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A Healthy Sign Obesity Could Be Tamed

Despite our hyper-awareness about the obesity epidemic, are people really listening to all the warnings about the best foods they can eat that would help them live longer, happier lives? Although the obesity numbers are certainly damning, a new British study shows there may yet be hope on the horizon.

A new study has found the diets of most people get healthier as they age from childhood to young adulthood. In fact, adults eat around twice the amount of fruit and vegetables and less fat and sugar than they did as children.

However, the research team also discovered many people perceive barriers to healthy eating. People who took part in the study said parents, partners and children influenced their diet, together with their amount of free time and work patterns. These factors can exert either a positive or a negative effect.

For example, people who saw their parents' influence as positive consumed more fruit and vegetables as adolescents. And whereas a third of people -- mainly men -- felt their partners had a positive influence on their diet. Conversely, 10 percent, mainly women, indicated their partners' influence was negative.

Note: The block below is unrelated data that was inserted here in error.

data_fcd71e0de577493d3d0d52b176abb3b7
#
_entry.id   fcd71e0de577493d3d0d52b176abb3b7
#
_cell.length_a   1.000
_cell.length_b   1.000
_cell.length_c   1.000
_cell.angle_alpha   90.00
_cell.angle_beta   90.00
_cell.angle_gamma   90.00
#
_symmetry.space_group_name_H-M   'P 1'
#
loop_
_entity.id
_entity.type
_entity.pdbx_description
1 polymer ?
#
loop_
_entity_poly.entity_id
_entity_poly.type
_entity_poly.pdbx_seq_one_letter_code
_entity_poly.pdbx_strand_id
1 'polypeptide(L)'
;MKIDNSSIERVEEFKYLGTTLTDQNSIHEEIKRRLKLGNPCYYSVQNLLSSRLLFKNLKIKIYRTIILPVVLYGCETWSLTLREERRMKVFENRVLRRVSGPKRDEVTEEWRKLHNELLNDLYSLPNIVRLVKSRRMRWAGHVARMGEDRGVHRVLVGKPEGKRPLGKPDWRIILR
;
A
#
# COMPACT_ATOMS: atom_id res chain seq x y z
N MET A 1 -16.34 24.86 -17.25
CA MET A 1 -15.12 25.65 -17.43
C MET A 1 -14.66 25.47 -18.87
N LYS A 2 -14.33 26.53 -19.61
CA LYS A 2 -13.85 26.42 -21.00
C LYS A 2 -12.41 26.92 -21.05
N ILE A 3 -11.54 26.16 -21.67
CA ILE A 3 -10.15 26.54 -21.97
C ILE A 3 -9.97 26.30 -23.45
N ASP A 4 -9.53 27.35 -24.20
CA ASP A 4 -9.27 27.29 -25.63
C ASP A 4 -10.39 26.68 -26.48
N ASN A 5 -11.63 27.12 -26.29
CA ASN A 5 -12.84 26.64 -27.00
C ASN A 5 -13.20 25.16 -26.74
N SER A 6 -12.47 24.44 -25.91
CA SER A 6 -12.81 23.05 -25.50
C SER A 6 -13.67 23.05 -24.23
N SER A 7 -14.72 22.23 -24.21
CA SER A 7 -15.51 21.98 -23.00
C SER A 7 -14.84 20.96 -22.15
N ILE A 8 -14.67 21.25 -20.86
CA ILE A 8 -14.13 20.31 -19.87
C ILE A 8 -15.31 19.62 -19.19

A third of participants blamed a busy lifestyle as a reason for not being able to prepare healthy meals, often because they believed fruit and vegetables needed time for preparation and cooking. These people were more likely to have smaller intakes in fruit and vegetables over the 20 years than those who did not say a lack of time had influenced their diet. However, it was perceived lack of time, rather than actual free time, that influenced people's food choices.

Although general healthy eating messages were getting through to most people, researchers found, they also needed to be more carefully targeted to reach individuals who believe their lifestyle still prevents them from eating well.

If you want to live a healthy life, you'll need to spend some time in the kitchen preparing your own food. There's no doubt that it takes more time and energy to follow a more nutritious eating plan based on your own nutritional type. But the benefits that my patients and I enjoy every day make the extra effort in the kitchen worth it.

EurekAlert September 16, 2004

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